The Tortoise & the Hare (Hardcover)
— Jackie is the blue-ribbon book blogger at Tattered Cover & "the fastest read in the West"
"Jerry Pinkney has become one of my most favorite artists. There is
so much depth and detail to his work, I have literally sat for hours
just soaking in his beautiful illustrations. I cannot praise him enough
nor can I recommend him highly enough. Come in and look at the
book--I'm betting you'll leave the store with it, and perhaps at couple
of his other works as well." ~Jackie
This companion to the Caldecott Medal-winning The Lion & the Mouse is Jerry Pinkney's most stunning masterpiece yet. Even the slowest tortoise can defeat the quickest hare, and even the proudest hare can learn a timeless lesson from the most humble tortoise: Slow and steady wins the race! Here is a superbly rendered journey from starting line to finish that embodies the bravery, perseverance, and humility we can all find inside ourselves.
About the Author
Jerry Pinkney is the illustrator of more than a hundred books for children. A five-time winner of both the Caldecott Honor and the Coretta Scott King Award, he has been recognized with numerous other honors, taught illustration and conducted workshops at universities across the country, and created art for the United States Postal Service's Black Heritage stamps. Books Mr. Pinkney has illustrated include The Ugly Duckling, John Henry, The Nightingale, and Noah's Ark. The father of four grown children, he lives and works in Croton-on-Hudson, New York, in a nineteenth-century carriage house with his wife, author Gloria Jean. In His Own Words...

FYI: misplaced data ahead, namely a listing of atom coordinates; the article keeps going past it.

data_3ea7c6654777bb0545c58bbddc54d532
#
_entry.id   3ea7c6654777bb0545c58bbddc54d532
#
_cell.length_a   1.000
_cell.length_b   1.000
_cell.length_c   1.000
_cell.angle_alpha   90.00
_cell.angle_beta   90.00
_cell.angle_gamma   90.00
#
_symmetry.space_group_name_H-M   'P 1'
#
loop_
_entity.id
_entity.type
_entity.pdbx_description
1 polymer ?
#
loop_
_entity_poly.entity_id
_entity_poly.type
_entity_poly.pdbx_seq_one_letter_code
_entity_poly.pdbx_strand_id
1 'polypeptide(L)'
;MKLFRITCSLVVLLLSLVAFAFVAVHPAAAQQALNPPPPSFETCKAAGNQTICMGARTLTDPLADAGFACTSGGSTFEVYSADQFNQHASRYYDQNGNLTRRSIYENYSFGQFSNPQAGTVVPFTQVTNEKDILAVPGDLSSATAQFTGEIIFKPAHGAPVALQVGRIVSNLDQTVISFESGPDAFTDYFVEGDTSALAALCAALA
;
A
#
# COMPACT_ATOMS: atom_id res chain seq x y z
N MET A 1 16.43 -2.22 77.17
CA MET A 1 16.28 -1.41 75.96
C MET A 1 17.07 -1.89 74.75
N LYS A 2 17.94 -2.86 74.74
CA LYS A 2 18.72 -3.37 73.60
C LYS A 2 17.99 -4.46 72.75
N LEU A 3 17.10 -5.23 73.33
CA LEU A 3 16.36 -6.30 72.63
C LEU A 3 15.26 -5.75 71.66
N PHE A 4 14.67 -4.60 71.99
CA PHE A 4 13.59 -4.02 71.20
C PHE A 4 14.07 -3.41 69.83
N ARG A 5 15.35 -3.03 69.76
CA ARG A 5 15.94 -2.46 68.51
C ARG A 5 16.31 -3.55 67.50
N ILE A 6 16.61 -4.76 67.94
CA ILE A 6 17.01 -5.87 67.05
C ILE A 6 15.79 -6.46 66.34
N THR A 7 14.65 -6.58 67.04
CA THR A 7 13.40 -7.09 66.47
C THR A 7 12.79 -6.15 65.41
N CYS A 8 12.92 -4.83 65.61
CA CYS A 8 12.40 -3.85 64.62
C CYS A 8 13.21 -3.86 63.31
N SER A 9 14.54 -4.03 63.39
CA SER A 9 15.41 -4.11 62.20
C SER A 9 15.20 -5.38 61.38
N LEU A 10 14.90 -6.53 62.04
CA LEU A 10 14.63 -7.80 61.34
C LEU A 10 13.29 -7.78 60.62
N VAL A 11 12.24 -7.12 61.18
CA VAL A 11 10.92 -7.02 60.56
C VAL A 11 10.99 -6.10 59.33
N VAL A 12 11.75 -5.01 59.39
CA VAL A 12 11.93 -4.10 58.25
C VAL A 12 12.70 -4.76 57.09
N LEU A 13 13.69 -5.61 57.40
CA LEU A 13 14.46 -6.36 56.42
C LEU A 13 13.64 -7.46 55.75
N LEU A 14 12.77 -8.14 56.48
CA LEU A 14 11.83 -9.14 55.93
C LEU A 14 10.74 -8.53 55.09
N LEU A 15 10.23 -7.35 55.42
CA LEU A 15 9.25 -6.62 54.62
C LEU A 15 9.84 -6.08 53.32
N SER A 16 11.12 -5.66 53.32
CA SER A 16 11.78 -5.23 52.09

"I grew up in a small house in Philadelphia, Pennsylvania. I was a middle child of six. I started drawing as far back as I can remember, at the age of four or five. My brothers drew, and I guess in a way I was mimicking them. I found I enjoyed the act of putting marks on paper. It gave me a way of creating my own space and quiet time, as well as a way of expressing myself. You can imagine six children competing for attention and to be heard. I would sit, watching and drawing.
"In first grade I had the opportunity to draw a large picture of a fire engine on the blackboard. I was complimented and encouraged to draw more. The attention felt good, and I wanted more. I was not a terrific reader or adept speller in my growing-up years, and I felt insecure in those areas. Drawing helped me build my self-esteem and feel good about myself, and, with hard work, I graduated from elementary school with honors.
"I attended an all-black elementary school, and I gained a strong sense of self and an appreciation of my own culture there. But Roosevelt Junior High was integrated. There I had many friends, both white and black, at a time when there was little mixing socially in school. There the spark for my curiosity about people was lit. You can see this interest and fascination with people of different cultures throughout my work.
"My formal art training started at Dobbins Vocational High School, and upon graduation I received a scholarship to the Philadelphia Museum College of Art. My major was advertising and design. The most exciting classes for me were drawing, painting, and printmaking. It is no wonder I turned to illustrating and designing books. For me the book represents the ultimate in graphics: first, as a designer, considering space, page size, number of pages, and type size; then, as an illustrator, dealing with the aesthetics of line, color, and form.